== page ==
In our last post, we took a look at the Intentionally Defective Grantor Trust as a technique for minimizing estate and gift taxes. Another technique, also trust-based, is the Grantor Retained Annuity Trust (GRAT). GRATs can allow those who establish them to transfer a significant number of assets with minimal or no estate and gift tax.
It is quite common for individuals to start thinking about building an estate plan once they have children, as they naturally begin to consider who will manage the assets left to the children and who will act as guardian in the event of untimely death.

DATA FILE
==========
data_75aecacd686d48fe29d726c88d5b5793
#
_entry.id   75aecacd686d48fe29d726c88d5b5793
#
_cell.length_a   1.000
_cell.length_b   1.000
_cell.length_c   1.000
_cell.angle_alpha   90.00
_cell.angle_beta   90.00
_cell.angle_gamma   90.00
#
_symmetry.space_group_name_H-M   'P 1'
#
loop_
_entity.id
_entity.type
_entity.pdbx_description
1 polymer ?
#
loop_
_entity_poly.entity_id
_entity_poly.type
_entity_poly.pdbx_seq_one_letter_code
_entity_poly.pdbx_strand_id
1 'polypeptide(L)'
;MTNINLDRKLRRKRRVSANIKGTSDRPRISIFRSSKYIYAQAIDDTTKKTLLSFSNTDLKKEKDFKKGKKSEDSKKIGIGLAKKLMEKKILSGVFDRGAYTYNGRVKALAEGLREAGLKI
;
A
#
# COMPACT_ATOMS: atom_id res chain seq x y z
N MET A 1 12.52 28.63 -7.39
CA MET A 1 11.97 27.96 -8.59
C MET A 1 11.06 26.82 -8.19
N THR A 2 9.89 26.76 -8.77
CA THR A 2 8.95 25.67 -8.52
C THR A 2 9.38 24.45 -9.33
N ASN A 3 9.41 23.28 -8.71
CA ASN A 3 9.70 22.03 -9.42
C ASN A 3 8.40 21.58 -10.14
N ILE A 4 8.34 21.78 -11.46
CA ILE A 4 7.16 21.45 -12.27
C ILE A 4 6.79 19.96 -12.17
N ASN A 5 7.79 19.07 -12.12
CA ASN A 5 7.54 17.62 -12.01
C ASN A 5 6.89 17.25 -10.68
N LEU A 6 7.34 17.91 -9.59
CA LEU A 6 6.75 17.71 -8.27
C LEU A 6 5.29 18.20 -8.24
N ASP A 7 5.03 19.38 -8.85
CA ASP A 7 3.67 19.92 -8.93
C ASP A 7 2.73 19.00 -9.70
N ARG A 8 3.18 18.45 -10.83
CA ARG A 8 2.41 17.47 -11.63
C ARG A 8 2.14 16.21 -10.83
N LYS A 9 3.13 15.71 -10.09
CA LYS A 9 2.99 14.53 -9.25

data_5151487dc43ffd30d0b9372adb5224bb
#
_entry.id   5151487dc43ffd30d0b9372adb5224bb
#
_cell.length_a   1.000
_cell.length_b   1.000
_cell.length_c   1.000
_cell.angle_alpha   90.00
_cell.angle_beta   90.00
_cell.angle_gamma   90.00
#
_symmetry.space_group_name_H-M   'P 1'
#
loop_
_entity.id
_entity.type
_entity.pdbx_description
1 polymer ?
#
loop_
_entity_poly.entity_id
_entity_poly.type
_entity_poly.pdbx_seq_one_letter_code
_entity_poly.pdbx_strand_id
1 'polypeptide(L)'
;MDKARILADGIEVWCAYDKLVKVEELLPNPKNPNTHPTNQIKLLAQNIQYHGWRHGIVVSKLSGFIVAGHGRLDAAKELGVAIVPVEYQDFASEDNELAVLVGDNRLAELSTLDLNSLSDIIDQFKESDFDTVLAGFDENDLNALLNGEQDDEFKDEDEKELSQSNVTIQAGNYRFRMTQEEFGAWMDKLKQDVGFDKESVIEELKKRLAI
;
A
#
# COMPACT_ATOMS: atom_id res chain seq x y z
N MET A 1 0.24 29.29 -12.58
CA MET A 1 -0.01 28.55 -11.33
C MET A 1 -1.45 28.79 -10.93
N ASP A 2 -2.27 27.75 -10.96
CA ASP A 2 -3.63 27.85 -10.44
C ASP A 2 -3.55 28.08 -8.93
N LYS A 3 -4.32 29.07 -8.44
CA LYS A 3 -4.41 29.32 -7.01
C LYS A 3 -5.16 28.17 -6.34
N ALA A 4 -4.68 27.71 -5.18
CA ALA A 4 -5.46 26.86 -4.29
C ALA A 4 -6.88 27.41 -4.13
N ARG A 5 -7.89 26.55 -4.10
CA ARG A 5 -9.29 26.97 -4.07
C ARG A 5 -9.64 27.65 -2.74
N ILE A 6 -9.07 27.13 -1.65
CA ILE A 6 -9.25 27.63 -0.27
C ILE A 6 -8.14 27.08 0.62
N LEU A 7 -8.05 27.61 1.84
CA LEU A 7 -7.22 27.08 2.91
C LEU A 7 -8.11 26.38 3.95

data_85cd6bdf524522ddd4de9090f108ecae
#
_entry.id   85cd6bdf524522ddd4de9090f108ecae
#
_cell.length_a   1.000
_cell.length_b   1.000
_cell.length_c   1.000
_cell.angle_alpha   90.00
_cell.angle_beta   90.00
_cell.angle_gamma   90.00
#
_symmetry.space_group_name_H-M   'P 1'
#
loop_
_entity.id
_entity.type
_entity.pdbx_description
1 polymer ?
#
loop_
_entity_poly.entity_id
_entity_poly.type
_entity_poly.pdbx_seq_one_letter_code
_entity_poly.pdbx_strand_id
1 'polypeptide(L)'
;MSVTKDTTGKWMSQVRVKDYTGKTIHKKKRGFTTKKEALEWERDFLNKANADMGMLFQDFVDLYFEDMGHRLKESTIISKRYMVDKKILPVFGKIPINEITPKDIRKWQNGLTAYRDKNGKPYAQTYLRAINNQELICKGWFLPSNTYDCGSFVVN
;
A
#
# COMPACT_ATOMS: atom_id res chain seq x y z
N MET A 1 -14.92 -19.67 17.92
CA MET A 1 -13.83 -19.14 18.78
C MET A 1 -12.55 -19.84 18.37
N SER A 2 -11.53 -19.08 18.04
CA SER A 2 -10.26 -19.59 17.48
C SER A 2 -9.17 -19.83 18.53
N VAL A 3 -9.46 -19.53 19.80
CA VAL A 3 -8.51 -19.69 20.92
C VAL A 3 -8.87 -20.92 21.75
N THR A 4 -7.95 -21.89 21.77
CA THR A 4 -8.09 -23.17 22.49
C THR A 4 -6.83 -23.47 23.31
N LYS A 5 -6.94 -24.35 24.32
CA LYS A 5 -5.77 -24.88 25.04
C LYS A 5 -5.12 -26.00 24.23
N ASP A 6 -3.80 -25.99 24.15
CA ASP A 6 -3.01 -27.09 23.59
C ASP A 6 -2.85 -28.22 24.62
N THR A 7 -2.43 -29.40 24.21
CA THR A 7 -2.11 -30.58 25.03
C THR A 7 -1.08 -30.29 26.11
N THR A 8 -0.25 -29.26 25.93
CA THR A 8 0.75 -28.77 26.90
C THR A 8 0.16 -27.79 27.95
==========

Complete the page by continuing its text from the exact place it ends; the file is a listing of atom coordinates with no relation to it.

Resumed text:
In our last few posts, we discussed some methods and tools that can be used by individuals that want to pass their wealth on to others while minimizing tax consequences and protecting the value of their assets. In this post, we will conclude that discussion by talking about a few other estate planning and asset protection strategies.
In our last post, we discussed the estate tax and how it is scheduled to come back into existence in 2011, albeit with rates far higher than when we last saw it. In this post, we wanted to discuss a few of the tools that an individual might use to reduce the impact the estate tax may have on his or her surviving family members.